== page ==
Financial Advice Blog

How to choose a financial advisor

Choosing a good financial advisor can be confusing. Here we share how to find one you can trust with your hard-earned money.

Financial advisors are an underutilised resource in Australia. It’s not uncommon for people to think that financial advisors are solely reserved for the mega-wealthy or people who are looking to manage multiple investment portfolios and assets. But that’s not quite the case.  Just about anyone can benefit from a consultation with a financial advisor and developing a comprehensive future financial plan. Although it’s never too late to start, the younger you consult with a financial advisor, the sooner you’ll be able to start building long-term wealth and making preparations for your financial future. But with so many options out there, it can be a daunting process. We’ve compiled the key information you need to know about choosing a good financial advisor.

How to choose a financial advisor in Australia

Choosing a financial advisor to work with can be a complex process. After all, you’re not just entrusting them with a basic short-term budget or savings plan — a financial advisor works with you to provide you with a holistic financial plan to achieve your life goals. So it’s important to know what to look for when choosing a financial advisor before making your final decision.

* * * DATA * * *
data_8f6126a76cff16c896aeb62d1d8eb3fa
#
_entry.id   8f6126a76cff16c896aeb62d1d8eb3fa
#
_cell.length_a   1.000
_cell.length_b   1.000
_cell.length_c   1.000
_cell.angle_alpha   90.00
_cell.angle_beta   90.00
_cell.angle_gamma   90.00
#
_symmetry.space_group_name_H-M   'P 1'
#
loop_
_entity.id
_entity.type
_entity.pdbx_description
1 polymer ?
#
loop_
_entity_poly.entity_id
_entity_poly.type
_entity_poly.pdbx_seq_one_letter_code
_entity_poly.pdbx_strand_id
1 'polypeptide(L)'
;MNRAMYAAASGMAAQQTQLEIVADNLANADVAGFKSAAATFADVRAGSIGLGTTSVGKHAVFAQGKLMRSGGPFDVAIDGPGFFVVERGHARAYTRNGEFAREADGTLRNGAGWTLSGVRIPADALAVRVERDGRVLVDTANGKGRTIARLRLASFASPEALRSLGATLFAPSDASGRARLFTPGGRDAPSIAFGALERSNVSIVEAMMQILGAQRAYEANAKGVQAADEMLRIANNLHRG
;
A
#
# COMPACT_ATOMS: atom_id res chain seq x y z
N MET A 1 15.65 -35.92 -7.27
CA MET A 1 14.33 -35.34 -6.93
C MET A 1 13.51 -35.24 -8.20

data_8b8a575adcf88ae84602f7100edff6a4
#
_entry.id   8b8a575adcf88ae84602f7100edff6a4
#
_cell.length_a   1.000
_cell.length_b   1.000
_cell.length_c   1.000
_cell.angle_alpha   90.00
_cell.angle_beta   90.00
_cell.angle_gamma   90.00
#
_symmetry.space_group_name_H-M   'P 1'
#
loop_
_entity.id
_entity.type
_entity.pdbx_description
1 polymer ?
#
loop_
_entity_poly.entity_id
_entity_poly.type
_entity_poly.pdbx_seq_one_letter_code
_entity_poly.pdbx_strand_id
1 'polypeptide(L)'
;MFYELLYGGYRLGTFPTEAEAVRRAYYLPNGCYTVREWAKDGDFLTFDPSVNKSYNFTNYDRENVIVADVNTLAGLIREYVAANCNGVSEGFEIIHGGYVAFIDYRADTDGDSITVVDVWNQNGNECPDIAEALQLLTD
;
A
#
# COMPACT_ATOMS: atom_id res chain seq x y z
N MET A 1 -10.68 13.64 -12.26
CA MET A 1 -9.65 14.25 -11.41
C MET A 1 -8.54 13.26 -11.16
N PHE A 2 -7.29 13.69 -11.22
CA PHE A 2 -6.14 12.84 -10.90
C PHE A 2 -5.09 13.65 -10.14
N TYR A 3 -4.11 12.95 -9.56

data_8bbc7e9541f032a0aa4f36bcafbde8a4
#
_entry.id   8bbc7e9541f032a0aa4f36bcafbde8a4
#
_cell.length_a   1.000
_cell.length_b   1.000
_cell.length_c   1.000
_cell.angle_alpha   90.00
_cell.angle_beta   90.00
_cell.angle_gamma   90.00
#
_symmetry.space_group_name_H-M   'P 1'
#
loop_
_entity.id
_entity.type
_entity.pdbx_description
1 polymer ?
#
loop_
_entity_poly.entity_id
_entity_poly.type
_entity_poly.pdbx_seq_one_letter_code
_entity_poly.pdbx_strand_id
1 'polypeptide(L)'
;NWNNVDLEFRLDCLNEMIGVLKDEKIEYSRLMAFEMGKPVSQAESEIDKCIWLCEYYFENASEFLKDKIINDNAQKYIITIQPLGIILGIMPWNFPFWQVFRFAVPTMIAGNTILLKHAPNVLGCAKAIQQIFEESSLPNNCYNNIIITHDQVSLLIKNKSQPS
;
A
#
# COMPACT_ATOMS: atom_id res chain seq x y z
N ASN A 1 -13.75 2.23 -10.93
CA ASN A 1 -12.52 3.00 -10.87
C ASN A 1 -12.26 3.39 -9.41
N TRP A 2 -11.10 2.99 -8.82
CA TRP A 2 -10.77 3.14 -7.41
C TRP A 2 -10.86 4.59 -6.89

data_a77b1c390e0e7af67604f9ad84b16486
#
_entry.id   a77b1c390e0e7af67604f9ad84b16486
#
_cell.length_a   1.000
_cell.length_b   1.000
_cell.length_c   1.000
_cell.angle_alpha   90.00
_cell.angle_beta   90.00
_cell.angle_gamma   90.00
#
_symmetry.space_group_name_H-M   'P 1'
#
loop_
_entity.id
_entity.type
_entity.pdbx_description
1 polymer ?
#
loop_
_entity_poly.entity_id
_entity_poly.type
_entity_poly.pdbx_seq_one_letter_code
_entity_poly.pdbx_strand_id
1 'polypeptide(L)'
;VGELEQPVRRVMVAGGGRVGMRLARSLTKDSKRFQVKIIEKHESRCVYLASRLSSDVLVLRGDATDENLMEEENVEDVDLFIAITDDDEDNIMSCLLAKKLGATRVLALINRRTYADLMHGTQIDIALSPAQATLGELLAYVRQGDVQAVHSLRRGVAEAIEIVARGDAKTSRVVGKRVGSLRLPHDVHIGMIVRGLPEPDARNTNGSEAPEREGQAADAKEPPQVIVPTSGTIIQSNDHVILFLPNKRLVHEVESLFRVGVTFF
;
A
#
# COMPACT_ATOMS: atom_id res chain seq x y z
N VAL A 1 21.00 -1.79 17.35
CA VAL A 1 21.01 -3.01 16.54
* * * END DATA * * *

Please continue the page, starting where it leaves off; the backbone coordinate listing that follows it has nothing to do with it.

First and foremost is ensuring that the advisor has all of the appropriate licensing and professional credentials. But in truth, that’s only scratching the surface and there are more questions you should be asking.

10 questions to ask to help you choose a financial advisor

If you’re wondering how to choose a financial advisor, there are 10 questions to ask.

  1. How much experience do you have as a financial advisor?
  2. What sort of fees do you charge?
  3. How do you charge clients? (e.g. fee for service, commission from outside parties)
  4. Do you offer advice beyond investing?
  5. What sort of personal investments do you have?
  6. Does a financial institution back you or are you an independent financial advisor?
  7. What sort of financial plan and products do you provide?
  8. Do you have expertise in specific areas of financial planning?
  9. Is the business a member of the Association of Independently Owned Financial Professionals (AIOFP) or the Association of Financial Advisors (AFA)?
  10. How will I benefit from using your services?